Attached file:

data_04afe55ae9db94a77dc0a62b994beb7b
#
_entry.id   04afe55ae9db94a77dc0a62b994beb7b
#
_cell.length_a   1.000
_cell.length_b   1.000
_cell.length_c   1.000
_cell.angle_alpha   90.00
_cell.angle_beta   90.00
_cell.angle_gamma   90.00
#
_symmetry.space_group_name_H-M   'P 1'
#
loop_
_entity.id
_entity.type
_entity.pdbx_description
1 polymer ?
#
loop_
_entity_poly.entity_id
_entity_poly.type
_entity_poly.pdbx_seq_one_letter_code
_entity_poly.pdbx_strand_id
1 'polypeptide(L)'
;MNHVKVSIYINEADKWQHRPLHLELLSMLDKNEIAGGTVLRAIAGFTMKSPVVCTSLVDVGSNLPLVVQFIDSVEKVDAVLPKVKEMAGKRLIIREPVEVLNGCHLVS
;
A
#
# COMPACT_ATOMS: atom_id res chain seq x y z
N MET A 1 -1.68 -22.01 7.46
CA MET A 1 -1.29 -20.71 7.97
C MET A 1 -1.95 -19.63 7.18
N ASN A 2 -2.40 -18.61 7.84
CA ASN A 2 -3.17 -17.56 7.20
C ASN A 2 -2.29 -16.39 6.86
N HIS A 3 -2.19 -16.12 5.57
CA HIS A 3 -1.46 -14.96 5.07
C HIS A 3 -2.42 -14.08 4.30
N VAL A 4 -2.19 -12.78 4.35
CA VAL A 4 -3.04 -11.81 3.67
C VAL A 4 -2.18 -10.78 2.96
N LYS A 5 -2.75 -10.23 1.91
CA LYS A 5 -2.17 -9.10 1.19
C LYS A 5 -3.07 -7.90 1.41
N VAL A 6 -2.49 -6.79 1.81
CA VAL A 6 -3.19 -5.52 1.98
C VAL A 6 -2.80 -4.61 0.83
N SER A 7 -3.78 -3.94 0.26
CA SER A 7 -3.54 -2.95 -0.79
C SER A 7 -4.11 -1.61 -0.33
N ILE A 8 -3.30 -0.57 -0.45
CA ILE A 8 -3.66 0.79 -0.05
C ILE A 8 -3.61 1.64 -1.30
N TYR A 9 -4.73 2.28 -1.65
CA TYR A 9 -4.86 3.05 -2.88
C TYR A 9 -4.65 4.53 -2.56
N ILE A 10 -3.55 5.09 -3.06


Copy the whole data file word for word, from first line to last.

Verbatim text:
data_04afe55ae9db94a77dc0a62b994beb7b
#
_entry.id   04afe55ae9db94a77dc0a62b994beb7b
#
_cell.length_a   1.000
_cell.length_b   1.000
_cell.length_c   1.000
_cell.angle_alpha   90.00
_cell.angle_beta   90.00
_cell.angle_gamma   90.00
#
_symmetry.space_group_name_H-M   'P 1'
#
loop_
_entity.id
_entity.type
_entity.pdbx_description
1 polymer ?
#
loop_
_entity_poly.entity_id
_entity_poly.type
_entity_poly.pdbx_seq_one_letter_code
_entity_poly.pdbx_strand_id
1 'polypeptide(L)'
;MNHVKVSIYINEADKWQHRPLHLELLSMLDKNEIAGGTVLRAIAGFTMKSPVVCTSLVDVGSNLPLVVQFIDSVEKVDAVLPKVKEMAGKRLIIREPVEVLNGCHLVS
;
A
#
# COMPACT_ATOMS: atom_id res chain seq x y z
N MET A 1 -1.68 -22.01 7.46
CA MET A 1 -1.29 -20.71 7.97
C MET A 1 -1.95 -19.63 7.18
N ASN A 2 -2.40 -18.61 7.84
CA ASN A 2 -3.17 -17.56 7.20
C ASN A 2 -2.29 -16.39 6.86
N HIS A 3 -2.19 -16.12 5.57
CA HIS A 3 -1.46 -14.96 5.07
C HIS A 3 -2.42 -14.08 4.30
N VAL A 4 -2.19 -12.78 4.35
CA VAL A 4 -3.04 -11.81 3.67
C VAL A 4 -2.18 -10.78 2.96
N LYS A 5 -2.75 -10.23 1.91
CA LYS A 5 -2.17 -9.10 1.19
C LYS A 5 -3.07 -7.90 1.41
N VAL A 6 -2.49 -6.79 1.81
CA VAL A 6 -3.19 -5.52 1.98
C VAL A 6 -2.80 -4.61 0.83
N SER A 7 -3.78 -3.94 0.26
CA SER A 7 -3.54 -2.95 -0.79
C SER A 7 -4.11 -1.61 -0.33
N ILE A 8 -3.30 -0.57 -0.45
CA ILE A 8 -3.66 0.79 -0.05
C ILE A 8 -3.61 1.64 -1.30
N TYR A 9 -4.73 2.28 -1.65
CA TYR A 9 -4.86 3.05 -2.88
C TYR A 9 -4.65 4.53 -2.56
N ILE A 10 -3.55 5.09 -3.06